If we don’t do something about it, human greed will drive our civilization to extinction.
Sobering words, but it has happened before. Look back in history when past generations, heedless or unaware of the fact that some of the precious minerals in the Earth’s crust were finite, squandered them with no thought for the future. American dentist Dr.Weston Price, writing in the 1930’s refers to “the rise and fall of many of the past civilizations that recorded a progressive rise while civilizations were using the accumulated nutrition in the top soil…..followed by a progressive decline while the same civilizations were reaping the results of the destruction of these essential ultimate sources of life.”
FUTURE GENERATIONS ROBBED
Weston Price pointed out that previous generations have continuously taken more of their share of the minerals that were available in the soil and did so without returning them. “ Thus they have handicapped, to a serious extent, the succeeding generations, since it is so difficult to replenish the minerals and since it is practically impossible to accumulate another layer of top soil in less than a period of many hundred years.” Weston Price gave data indicating a relationship, even in the 1930's, between progressive soil depletion and heart disease.
PEAK PHOSPHOROUS: THE REAL FEAR
Phosphorous, for example, is an element required by every living thing on Earth. All the crops we eat depend on it to produce healthy cells, yet, according to Weston Price, in some areas in the USA there was only ever enough phosphorous in the top seven inches of agricultural land for approximately fifty crops of high-yield wheat or one hundred crops of moderate yield. Other grains made similar demands on the land. There is no reason to believe this situation was any different in Europe.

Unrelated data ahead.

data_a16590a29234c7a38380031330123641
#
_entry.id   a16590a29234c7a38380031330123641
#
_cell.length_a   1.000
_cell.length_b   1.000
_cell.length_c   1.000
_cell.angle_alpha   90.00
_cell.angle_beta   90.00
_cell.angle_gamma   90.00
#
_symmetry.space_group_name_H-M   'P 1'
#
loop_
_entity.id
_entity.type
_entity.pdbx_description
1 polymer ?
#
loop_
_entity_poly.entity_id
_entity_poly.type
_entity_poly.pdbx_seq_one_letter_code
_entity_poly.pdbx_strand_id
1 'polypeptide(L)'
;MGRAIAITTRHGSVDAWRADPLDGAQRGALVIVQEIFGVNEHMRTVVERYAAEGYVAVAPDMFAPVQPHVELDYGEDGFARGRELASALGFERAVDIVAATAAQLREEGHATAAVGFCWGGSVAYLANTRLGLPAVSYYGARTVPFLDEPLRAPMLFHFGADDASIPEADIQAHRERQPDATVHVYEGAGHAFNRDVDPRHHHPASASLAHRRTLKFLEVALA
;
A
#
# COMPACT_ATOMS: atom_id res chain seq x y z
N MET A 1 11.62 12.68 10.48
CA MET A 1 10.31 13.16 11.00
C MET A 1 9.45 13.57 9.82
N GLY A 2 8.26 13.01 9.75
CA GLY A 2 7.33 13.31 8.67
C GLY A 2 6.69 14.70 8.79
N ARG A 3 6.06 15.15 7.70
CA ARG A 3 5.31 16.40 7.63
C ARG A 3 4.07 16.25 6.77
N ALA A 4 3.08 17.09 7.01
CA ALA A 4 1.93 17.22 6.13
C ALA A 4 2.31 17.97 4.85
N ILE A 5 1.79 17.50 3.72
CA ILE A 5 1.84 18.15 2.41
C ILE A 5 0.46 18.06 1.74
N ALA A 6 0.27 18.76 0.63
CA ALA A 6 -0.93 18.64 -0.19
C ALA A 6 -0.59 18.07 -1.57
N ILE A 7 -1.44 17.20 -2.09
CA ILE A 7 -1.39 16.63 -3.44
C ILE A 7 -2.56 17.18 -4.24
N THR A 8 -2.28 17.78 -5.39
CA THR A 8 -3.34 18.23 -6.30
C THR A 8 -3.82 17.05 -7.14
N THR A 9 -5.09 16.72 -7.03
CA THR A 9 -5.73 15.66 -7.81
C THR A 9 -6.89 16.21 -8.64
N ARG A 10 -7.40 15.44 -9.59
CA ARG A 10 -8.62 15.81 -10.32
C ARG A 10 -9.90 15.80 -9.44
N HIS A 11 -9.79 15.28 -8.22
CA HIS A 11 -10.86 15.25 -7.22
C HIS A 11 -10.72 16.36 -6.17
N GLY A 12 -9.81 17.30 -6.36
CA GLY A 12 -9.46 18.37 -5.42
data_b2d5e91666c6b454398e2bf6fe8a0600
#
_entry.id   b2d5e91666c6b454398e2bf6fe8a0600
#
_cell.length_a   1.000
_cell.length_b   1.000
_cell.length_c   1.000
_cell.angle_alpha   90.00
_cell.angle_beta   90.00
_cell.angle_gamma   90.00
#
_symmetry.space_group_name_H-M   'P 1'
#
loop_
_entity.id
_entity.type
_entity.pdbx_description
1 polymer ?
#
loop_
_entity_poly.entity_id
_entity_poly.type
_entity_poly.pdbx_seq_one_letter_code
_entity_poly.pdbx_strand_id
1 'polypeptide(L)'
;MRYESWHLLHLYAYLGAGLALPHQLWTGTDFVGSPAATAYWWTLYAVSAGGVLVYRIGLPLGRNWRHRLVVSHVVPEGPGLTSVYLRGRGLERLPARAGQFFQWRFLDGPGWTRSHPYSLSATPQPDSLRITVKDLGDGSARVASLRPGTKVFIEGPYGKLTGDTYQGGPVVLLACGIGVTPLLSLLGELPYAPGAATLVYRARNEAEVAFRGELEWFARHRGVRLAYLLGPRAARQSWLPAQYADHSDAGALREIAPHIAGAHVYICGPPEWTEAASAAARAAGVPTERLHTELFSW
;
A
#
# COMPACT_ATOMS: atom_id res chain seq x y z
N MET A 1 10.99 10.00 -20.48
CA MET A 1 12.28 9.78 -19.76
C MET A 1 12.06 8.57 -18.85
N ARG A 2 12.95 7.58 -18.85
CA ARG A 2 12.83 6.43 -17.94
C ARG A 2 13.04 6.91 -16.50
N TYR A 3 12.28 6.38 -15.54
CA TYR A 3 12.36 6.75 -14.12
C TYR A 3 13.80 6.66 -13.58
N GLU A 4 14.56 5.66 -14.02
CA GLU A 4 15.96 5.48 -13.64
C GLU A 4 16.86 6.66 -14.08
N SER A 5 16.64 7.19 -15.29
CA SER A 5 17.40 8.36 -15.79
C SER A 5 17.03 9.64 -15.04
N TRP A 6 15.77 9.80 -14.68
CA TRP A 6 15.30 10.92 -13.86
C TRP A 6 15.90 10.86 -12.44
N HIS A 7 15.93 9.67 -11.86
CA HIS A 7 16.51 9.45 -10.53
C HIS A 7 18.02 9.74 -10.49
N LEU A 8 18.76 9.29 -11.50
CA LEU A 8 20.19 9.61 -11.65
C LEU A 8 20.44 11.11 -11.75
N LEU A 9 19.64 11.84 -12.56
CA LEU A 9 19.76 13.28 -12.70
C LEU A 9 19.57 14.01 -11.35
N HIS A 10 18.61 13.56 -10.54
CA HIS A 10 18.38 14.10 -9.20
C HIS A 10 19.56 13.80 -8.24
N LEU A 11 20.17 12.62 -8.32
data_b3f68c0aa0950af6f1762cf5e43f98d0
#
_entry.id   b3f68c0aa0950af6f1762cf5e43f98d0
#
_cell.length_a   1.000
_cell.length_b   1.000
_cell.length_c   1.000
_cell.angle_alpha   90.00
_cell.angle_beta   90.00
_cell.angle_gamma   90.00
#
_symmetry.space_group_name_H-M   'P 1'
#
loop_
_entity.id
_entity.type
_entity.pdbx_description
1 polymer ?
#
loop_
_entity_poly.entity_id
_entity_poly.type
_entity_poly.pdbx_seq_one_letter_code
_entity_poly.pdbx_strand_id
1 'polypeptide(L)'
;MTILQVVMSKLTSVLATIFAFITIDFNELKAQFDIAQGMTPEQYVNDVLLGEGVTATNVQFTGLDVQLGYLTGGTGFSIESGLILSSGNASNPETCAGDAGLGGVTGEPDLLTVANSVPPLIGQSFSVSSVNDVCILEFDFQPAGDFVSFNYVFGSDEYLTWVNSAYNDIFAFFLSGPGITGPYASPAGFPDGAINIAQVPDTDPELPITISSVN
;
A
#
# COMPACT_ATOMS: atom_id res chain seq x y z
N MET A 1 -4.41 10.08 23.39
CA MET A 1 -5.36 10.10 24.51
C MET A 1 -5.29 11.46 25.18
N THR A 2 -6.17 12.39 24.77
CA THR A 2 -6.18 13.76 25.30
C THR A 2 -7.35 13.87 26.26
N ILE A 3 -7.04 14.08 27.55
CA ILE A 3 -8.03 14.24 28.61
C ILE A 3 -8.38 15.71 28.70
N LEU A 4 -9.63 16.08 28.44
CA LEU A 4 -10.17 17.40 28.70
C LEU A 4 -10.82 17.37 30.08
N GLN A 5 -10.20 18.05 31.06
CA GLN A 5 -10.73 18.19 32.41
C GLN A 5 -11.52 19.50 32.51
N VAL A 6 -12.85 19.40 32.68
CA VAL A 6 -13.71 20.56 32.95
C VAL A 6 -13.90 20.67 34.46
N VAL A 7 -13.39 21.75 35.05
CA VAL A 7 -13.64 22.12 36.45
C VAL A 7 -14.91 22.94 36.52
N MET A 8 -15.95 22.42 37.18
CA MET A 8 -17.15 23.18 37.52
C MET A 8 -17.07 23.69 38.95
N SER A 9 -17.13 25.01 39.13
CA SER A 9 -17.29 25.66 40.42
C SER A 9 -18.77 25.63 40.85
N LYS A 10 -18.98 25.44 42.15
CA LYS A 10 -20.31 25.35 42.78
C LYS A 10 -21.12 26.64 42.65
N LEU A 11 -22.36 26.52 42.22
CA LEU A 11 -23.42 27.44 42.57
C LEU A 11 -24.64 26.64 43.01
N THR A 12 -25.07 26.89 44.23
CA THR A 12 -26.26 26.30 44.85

THREAT OF STARVATION
Jeremy Grantham writing in ‘Nature’ ( Nov. 2012) warns that there is an impending shortage of both phosphorus (phosphate) and potassium (potash). These two elements cannot be made and cannot be substituted. Like any mined material, they are finite resources. Their use must be drastically reduced in the next 20–40 years or we will begin to starve.
The vitamin and protein content of plants has been shown to be directly related to the availability of soil minerals and other nutriments. A programme that does not include maintaining this balance between population and soil productivity must inevitably lead to degeneration.
INCREASE IN DEFICIENCY DISEASES
The price we are having to pay decades later is in the increase in diseases that are caused by deficiencies. Soils that were once naturally rich in minerals are now depleted and intensive farming has accelerated this depletion. Dr. Joel Wallach claims that “degenerative diseases such as arthritis, osteoporosis, hypertension, heart disease, cancer, bone spurs, kidney stones, muscular dystrophy, carpal tunnel syndrome, cataracts, Alzheimer’s disease, and the list could go on, are either directly or indirectly related to mineral deficiencies.”